Doyle Brunson, The Godfather of Poker
Doyle Brunson is one of the most legendary poker players ever, having played in poker tournaments for longer than most of his opponents have been alive.
The 85-year old has been a professional poker player for over 50 years. In that time has won 10 World Series of Poker bracelets and amassed total live earnings of over $6 million.
He announced his retirement from poker last year, and many will miss the iconic poker player. We take a look through some of his greatest moments at the poker table.
Domination of the 1970s
It was in the 1970s that Doyle Brunson made a name for himself on the poker circuit. This decade would mark the beginning of a legendary career which has seen him regarded as one of the greatest ever poker players.
In what was a dominant decade for Brunson in the World Series of Poker, ‘Texas Dolly’ won six W.S.O.P. bracelets, as well as over $750,000 in prize money. The first bracelet was won in the $5,000 Deuce to Seven Draw in 1976. It came down to Brunson and Aubrey Day, but it was the former who walked away as the victor.
That same year, he won the W.S.O.P. Main Event, defeating Jesse Alto, Tommy Hufnagle, Crandall Addington and Bob Hooks. He paid a $10,000 entry fee but walked away with a gold bracelet and $220,000.
He did the unthinkable the following year, successfully defending his W.S.O.P. Main Event title. He had already won the $1,000 Seven Card Stud Split before claiming victory against Gary Berland, Milo Jacobson and Andy Moore on the final table of the Main Event. Another bracelet and $340,000 in prize money for Brunson.
Texas Dolly won the $5,000 Seven Card Stud to bring in his fifth bracelet in 1978. However, he couldn’t produce the goods in the Main Event and got eliminated on the first day. 1979 was the year that brought his sixth bracelet, winning with Starla Brodie in the $600 Mixed Doubles.
Return to the top
Brunson failed to win a single W.S.O.P. bracelet in the 1980s. He has admitted that he wished he had taken it all more seriously in his early career.
In the 1990s, he made his return to the W.S.O.P. and wasted little time in winning his seventh bracelet. Winning the $2,500 No-Limit Hold’em in 19901, ahead of Dan Stashkiw. Seven years later he won the $1,500 Seven-Card Razz. This time it was Ray Dehkharghani who was the runner-up.
Texas Dolly has always been more of a fan of cash games. However, that didn’t stop him from continuing to attend the W.S.O.P. and winning further bracelets. His final two came in 2003 and 2005, in the $2,000 H.O.R.S.E. and $5,000 Short-Handed No-Limit Hold’em respectively.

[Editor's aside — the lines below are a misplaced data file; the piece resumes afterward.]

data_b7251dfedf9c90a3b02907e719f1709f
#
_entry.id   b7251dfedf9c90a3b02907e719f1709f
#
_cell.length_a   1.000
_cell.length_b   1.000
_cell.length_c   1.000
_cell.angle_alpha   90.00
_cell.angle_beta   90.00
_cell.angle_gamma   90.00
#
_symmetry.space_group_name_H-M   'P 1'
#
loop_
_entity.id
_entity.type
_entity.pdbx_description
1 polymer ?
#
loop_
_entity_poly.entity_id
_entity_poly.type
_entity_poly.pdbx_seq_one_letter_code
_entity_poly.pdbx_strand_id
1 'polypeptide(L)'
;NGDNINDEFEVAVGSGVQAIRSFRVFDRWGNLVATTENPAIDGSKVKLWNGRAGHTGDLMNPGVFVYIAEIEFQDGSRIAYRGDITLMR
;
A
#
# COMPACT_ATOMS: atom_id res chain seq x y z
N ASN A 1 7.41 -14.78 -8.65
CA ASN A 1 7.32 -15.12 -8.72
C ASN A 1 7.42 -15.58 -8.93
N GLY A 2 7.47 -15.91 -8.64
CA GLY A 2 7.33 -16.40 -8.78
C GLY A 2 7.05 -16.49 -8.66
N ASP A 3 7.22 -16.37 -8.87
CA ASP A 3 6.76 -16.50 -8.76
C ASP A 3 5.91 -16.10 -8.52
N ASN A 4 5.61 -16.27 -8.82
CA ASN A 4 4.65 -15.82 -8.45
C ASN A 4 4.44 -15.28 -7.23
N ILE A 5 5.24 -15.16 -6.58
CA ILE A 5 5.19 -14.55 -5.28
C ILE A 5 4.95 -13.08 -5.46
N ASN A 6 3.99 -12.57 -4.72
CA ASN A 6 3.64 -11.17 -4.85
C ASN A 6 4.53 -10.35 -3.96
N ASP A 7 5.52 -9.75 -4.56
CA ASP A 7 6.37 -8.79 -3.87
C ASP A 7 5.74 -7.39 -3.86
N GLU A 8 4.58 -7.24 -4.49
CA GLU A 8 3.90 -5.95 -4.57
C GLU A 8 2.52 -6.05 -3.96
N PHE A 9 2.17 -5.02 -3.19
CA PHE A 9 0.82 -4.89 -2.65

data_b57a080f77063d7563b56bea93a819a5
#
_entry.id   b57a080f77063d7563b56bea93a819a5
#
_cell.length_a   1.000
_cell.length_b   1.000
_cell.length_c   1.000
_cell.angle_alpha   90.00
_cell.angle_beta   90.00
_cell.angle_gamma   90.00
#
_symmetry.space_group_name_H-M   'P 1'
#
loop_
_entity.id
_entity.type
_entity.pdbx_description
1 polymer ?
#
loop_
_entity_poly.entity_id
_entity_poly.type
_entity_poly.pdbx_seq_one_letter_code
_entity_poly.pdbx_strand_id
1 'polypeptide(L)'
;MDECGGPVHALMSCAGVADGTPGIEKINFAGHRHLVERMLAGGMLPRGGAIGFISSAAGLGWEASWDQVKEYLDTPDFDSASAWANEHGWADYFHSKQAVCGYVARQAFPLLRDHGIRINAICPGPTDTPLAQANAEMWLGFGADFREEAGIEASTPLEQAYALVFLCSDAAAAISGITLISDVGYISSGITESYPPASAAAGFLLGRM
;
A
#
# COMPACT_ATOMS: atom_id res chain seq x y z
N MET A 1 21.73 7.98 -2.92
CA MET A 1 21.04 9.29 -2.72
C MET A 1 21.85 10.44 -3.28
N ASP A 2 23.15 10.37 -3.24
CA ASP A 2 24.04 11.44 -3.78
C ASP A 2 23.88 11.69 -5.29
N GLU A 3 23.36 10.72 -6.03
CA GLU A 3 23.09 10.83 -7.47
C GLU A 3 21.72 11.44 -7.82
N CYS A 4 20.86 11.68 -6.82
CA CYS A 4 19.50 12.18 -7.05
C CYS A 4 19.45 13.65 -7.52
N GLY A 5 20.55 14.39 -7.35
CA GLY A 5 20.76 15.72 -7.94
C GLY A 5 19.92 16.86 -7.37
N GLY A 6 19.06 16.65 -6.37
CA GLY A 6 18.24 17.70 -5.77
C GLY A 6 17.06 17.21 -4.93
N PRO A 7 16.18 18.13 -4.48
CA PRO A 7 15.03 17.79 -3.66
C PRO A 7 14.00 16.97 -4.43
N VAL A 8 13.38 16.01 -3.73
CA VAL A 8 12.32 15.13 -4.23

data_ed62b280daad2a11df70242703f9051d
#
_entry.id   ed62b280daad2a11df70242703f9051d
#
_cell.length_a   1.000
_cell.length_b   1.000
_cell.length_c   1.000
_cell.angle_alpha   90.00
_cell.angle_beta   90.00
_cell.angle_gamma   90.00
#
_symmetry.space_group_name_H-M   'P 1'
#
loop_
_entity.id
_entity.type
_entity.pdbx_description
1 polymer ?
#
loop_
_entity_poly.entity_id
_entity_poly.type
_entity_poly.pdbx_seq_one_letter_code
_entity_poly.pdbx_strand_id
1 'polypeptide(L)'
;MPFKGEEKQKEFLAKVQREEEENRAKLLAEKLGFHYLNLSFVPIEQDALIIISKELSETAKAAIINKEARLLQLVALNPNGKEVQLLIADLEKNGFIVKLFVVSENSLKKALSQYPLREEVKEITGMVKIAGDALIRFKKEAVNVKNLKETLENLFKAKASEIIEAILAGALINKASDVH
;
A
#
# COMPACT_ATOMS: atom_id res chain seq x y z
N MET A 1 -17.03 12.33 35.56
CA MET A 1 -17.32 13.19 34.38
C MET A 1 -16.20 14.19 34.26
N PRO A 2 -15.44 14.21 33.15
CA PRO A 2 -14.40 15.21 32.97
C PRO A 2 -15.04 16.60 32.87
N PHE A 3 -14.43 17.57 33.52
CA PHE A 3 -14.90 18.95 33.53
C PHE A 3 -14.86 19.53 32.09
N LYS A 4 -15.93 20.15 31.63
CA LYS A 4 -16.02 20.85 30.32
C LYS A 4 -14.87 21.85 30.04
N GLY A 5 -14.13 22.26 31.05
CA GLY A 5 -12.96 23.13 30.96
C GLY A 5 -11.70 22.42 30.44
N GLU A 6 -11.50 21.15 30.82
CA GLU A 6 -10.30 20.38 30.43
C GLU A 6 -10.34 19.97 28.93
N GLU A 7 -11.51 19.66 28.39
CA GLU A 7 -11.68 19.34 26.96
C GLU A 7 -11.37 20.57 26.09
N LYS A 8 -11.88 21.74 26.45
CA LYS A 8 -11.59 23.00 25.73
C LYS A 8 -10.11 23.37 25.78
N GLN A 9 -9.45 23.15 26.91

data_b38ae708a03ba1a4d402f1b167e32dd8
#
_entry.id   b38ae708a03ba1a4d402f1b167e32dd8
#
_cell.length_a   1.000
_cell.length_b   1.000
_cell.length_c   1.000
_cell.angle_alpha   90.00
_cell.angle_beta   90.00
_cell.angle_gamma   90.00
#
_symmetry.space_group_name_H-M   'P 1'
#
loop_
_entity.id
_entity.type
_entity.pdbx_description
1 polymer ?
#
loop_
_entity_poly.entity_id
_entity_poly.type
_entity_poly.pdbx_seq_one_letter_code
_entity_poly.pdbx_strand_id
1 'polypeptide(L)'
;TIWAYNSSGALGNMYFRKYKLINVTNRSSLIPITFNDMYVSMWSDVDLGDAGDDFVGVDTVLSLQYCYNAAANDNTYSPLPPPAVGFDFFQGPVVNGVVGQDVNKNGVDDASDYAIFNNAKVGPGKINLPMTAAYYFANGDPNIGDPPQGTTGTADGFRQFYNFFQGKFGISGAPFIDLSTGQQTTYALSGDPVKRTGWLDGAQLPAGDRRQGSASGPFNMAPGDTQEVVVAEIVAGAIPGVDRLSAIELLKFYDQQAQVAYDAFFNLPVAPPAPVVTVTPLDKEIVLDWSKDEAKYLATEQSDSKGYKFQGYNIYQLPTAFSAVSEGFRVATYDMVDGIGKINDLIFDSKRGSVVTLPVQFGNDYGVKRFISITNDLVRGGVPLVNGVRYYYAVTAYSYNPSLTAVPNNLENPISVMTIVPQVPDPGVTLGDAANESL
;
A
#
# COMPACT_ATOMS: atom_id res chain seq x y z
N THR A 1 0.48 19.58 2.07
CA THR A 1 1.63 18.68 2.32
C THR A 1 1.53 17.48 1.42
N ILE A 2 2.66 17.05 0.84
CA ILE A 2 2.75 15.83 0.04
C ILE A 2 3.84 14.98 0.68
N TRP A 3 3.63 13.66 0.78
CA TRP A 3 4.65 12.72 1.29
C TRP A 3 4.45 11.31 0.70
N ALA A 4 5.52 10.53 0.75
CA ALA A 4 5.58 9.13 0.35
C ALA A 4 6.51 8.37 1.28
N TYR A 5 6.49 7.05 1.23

Although he hasn’t won a W.S.O.P. bracelet since 2005, that doesn’t mean he hasn’t experienced further success. Moreover, he has increased his total live tournaments winnings to over $6.1 million. He may not be able to catch Phil Hellmuth in terms of bracelets, but there’s no doubt he’ll be happy with his poker career.
If you ask Brunson what his proudest moment in poker is, he’ll tell you it’s not the prize money, nor the W.S.O.P. bracelets. It is the friends he made along the way.
A genuinely nice man who is loved by almost everyone in the game. His reasons for retiring from poker? He wants to spend more time with his wife, as he feels guilty, leaving the house to play poker while she is in poor health. Fortunately, the Brunson name will live on in poker by his son Todd, who has already racked up an impressive $4.3 million in career prize money. However, his daughter Pamela, she has experienced less success, having less than $90,000 in total winning.
She did manage to outlast her brother and father in the Main Events of both the 2007 and 2009 World Series of Poker. When Todd won a W.S.O.P. bracelet in the 2005 Omaha Hi-Lo tournament, he and Doyle made history, becoming the first father-son pair to have each won a bracelet.
He is without a doubt a legend of the game and no casino tables will be the same without Texas Dolly sat at them. But he does leave behind another legacy in poker – two hands in Texas Hold’em which have his name.
The other hand, known as a “Doyle Brunson”, consists of an ace-queen offsuit, a hand that Brunson himself has admitted that he tries not to play.